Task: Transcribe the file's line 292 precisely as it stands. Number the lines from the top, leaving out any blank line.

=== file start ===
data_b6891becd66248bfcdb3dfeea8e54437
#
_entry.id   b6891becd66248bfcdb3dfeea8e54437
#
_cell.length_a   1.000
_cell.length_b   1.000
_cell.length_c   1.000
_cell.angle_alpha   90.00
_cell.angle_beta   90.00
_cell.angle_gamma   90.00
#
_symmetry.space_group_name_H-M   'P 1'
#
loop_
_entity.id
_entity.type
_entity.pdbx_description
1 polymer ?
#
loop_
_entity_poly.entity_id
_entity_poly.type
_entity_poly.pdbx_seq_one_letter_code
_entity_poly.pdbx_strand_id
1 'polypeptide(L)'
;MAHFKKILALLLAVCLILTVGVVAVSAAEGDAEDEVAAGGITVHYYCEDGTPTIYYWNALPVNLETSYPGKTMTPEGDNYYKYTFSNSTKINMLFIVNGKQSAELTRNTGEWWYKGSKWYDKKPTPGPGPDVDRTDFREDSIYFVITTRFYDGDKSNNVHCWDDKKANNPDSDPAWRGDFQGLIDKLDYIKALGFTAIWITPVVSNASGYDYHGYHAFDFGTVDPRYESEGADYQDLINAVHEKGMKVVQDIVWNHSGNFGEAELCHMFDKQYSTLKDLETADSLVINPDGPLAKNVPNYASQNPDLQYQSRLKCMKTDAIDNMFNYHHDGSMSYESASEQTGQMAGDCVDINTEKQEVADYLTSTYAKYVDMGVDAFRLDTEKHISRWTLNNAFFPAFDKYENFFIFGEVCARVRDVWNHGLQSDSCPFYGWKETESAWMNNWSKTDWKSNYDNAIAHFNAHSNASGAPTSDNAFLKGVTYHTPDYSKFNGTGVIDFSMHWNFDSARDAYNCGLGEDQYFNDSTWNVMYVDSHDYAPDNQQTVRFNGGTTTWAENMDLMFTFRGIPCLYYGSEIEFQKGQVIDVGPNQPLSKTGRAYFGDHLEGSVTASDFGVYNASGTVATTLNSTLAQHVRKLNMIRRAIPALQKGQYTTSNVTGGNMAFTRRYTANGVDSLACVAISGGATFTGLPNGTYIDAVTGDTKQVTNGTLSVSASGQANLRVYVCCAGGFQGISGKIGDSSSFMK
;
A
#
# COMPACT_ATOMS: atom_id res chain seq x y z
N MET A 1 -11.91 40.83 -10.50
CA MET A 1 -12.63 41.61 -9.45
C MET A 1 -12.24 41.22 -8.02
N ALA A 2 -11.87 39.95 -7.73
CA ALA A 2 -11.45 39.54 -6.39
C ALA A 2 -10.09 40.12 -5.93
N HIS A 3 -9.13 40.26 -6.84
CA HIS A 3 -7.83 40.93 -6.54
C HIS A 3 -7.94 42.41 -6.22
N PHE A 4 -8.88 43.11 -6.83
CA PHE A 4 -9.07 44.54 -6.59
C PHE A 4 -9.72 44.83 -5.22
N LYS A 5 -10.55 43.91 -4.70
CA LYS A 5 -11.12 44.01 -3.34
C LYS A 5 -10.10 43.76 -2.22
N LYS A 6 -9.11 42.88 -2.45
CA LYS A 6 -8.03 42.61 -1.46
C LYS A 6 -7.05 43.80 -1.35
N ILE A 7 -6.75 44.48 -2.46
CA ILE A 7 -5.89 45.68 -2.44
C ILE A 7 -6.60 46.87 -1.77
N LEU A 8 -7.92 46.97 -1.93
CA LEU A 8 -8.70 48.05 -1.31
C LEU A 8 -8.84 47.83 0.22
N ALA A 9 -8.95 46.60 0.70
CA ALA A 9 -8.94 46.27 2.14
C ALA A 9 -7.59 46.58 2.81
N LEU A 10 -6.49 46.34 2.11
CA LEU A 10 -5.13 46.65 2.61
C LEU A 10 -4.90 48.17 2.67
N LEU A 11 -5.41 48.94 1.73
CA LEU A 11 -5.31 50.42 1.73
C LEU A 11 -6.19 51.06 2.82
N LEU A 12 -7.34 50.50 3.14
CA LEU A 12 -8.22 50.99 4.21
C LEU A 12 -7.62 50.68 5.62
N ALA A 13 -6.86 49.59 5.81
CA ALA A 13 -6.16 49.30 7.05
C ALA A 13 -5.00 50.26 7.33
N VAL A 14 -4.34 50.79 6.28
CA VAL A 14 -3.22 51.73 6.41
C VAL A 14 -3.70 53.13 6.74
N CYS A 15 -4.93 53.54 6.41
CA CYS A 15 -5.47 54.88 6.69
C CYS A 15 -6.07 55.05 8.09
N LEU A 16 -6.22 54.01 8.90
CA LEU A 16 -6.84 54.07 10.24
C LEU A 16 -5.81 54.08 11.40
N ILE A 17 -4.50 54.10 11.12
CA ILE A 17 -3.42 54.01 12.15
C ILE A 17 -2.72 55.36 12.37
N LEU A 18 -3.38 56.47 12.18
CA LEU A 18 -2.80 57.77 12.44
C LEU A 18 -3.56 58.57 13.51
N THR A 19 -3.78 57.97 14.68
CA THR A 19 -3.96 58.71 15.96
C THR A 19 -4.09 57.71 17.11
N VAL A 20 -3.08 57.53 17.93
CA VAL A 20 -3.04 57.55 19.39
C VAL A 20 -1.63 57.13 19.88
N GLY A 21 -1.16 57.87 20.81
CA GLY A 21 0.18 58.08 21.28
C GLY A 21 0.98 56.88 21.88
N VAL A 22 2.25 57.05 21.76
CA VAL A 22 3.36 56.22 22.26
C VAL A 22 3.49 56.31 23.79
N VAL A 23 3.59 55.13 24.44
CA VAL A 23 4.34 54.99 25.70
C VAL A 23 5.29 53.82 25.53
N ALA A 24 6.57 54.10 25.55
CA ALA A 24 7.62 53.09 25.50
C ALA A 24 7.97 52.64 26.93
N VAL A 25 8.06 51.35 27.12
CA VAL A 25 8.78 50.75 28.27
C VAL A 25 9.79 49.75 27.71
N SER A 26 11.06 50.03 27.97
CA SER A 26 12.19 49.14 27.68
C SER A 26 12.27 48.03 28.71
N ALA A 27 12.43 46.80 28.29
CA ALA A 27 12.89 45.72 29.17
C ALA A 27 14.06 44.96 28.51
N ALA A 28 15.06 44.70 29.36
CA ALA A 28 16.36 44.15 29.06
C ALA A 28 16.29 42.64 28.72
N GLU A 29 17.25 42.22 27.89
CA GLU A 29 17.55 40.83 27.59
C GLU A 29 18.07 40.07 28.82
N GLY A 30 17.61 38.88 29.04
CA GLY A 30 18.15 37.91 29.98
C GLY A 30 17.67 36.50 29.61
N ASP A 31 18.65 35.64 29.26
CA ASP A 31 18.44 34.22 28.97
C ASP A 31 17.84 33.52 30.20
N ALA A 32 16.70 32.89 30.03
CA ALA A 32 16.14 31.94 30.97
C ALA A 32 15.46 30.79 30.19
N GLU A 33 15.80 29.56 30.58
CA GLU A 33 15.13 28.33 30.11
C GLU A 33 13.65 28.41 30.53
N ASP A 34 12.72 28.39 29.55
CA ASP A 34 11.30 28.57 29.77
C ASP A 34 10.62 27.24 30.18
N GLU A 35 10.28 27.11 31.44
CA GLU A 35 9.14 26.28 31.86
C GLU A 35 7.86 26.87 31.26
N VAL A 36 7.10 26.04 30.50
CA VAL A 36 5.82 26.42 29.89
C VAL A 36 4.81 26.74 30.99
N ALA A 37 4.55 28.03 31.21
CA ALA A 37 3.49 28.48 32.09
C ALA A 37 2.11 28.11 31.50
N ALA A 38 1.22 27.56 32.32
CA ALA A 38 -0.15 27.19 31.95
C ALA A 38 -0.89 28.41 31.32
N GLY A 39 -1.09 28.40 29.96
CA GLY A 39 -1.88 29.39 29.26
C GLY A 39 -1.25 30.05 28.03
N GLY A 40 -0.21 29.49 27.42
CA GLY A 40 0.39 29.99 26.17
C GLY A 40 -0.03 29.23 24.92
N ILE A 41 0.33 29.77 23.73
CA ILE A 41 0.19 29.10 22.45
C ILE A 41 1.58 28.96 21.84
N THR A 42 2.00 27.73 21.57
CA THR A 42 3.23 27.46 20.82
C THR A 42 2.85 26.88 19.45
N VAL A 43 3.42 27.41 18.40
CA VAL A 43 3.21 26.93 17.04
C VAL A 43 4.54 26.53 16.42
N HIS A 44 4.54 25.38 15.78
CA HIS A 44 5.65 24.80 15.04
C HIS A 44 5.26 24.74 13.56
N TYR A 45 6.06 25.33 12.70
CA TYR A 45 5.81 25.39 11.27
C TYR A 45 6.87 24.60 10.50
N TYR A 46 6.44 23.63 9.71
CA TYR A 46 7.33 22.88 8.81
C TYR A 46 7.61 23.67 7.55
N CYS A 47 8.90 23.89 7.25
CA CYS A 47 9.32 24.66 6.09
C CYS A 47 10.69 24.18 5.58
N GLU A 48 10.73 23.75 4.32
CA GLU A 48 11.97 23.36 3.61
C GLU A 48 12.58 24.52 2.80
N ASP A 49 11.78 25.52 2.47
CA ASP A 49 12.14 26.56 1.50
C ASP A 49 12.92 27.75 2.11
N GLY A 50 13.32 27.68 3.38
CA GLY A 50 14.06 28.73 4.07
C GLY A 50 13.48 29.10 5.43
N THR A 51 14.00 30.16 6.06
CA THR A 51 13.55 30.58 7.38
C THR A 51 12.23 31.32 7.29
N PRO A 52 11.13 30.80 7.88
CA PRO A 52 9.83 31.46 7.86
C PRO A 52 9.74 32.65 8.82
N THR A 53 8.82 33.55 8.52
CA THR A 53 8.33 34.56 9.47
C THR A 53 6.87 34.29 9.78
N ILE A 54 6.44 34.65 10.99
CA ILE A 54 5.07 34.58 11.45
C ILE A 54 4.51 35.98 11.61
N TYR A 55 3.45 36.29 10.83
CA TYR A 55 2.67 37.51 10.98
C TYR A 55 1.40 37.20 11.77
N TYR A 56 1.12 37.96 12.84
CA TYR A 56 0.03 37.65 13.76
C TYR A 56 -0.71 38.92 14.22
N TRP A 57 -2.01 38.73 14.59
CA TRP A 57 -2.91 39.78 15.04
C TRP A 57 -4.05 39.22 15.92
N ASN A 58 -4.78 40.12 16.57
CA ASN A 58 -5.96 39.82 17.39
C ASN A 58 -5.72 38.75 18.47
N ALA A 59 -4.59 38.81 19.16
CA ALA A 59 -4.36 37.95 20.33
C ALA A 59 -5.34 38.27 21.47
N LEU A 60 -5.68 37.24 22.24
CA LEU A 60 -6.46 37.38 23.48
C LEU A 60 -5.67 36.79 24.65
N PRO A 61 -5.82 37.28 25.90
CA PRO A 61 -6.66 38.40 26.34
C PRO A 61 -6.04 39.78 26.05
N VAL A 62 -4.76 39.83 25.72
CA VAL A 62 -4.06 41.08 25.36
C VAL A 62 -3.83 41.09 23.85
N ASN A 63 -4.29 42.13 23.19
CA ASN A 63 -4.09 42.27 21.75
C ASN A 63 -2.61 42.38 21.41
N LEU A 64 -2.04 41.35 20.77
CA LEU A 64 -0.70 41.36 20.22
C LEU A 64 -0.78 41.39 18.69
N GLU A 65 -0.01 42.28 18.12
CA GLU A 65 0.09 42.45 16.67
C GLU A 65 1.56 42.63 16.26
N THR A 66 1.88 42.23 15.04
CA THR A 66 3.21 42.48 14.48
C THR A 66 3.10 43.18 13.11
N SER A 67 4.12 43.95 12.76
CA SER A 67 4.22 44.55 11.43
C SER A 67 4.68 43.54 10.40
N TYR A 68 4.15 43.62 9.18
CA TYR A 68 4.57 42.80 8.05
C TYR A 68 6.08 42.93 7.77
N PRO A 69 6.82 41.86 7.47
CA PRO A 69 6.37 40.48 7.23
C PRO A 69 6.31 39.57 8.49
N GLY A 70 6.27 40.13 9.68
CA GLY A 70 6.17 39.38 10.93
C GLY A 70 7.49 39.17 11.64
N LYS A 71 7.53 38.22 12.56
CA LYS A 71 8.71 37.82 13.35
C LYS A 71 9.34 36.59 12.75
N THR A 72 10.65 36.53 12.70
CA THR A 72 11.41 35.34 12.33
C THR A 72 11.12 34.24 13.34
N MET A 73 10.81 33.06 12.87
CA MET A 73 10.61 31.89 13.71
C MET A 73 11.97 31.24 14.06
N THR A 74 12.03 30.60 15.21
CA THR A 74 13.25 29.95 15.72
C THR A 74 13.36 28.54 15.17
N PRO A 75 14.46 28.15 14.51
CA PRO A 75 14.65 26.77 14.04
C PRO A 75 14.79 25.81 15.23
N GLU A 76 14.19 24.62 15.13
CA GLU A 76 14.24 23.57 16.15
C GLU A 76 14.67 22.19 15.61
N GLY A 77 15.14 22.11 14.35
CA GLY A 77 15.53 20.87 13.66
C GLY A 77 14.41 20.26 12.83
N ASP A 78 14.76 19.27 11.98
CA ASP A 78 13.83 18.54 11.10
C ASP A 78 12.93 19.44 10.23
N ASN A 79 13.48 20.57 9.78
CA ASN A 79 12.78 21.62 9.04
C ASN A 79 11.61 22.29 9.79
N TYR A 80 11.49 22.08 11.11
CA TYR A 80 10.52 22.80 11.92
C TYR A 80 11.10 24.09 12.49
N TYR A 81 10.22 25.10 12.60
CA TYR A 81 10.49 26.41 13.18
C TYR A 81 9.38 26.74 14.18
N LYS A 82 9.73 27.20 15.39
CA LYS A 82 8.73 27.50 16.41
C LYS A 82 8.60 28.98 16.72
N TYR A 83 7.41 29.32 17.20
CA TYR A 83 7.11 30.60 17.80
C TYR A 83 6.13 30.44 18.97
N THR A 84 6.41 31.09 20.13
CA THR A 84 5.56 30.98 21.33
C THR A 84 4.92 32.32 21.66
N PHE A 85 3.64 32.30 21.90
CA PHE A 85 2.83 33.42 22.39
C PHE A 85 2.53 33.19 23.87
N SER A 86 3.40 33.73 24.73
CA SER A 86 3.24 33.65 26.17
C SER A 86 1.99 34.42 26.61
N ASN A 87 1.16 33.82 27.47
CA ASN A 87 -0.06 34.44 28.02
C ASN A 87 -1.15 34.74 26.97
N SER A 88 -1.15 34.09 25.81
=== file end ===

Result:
N SER A 88 -1.15 34.09 25.81